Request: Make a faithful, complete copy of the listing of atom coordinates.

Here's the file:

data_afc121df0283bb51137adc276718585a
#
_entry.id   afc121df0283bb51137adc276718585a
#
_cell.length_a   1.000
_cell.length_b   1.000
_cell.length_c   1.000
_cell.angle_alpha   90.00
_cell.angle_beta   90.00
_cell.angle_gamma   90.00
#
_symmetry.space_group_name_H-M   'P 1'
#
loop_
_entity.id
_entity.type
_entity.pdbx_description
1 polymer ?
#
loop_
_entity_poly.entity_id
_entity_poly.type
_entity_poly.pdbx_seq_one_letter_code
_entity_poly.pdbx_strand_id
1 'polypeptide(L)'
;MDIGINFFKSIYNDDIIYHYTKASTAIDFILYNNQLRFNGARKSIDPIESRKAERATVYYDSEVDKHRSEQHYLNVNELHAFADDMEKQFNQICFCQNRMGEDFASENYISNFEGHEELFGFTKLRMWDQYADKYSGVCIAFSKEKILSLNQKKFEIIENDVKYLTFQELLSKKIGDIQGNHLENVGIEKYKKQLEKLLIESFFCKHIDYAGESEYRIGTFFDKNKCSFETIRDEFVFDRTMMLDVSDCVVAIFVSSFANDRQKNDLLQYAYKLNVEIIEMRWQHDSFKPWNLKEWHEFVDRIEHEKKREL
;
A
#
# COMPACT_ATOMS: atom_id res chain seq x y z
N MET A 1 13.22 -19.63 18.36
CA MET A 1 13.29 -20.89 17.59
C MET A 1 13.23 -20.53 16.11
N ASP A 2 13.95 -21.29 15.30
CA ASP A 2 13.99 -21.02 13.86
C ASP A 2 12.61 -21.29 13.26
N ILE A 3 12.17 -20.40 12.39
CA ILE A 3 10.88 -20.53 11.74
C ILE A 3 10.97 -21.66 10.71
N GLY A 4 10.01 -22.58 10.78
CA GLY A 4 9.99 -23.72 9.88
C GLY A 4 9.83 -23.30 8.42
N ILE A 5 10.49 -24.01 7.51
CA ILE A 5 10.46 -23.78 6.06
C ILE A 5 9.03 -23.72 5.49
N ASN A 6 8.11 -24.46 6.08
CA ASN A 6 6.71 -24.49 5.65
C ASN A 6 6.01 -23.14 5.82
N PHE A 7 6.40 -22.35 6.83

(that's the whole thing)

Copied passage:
data_afc121df0283bb51137adc276718585a
#
_entry.id   afc121df0283bb51137adc276718585a
#
_cell.length_a   1.000
_cell.length_b   1.000
_cell.length_c   1.000
_cell.angle_alpha   90.00
_cell.angle_beta   90.00
_cell.angle_gamma   90.00
#
_symmetry.space_group_name_H-M   'P 1'
#
loop_
_entity.id
_entity.type
_entity.pdbx_description
1 polymer ?
#
loop_
_entity_poly.entity_id
_entity_poly.type
_entity_poly.pdbx_seq_one_letter_code
_entity_poly.pdbx_strand_id
1 'polypeptide(L)'
;MDIGINFFKSIYNDDIIYHYTKASTAIDFILYNNQLRFNGARKSIDPIESRKAERATVYYDSEVDKHRSEQHYLNVNELHAFADDMEKQFNQICFCQNRMGEDFASENYISNFEGHEELFGFTKLRMWDQYADKYSGVCIAFSKEKILSLNQKKFEIIENDVKYLTFQELLSKKIGDIQGNHLENVGIEKYKKQLEKLLIESFFCKHIDYAGESEYRIGTFFDKNKCSFETIRDEFVFDRTMMLDVSDCVVAIFVSSFANDRQKNDLLQYAYKLNVEIIEMRWQHDSFKPWNLKEWHEFVDRIEHEKKREL
;
A
#
# COMPACT_ATOMS: atom_id res chain seq x y z
N MET A 1 13.22 -19.63 18.36
CA MET A 1 13.29 -20.89 17.59
C MET A 1 13.23 -20.53 16.11
N ASP A 2 13.95 -21.29 15.30
CA ASP A 2 13.99 -21.02 13.86
C ASP A 2 12.61 -21.29 13.26
N ILE A 3 12.17 -20.40 12.39
CA ILE A 3 10.88 -20.53 11.74
C ILE A 3 10.97 -21.66 10.71
N GLY A 4 10.01 -22.58 10.78
CA GLY A 4 9.99 -23.72 9.88
C GLY A 4 9.83 -23.30 8.42
N ILE A 5 10.49 -24.01 7.51
CA ILE A 5 10.46 -23.78 6.06
C ILE A 5 9.03 -23.72 5.49
N ASN A 6 8.11 -24.46 6.08
CA ASN A 6 6.71 -24.49 5.65
C ASN A 6 6.01 -23.14 5.82
N PHE A 7 6.40 -22.35 6.83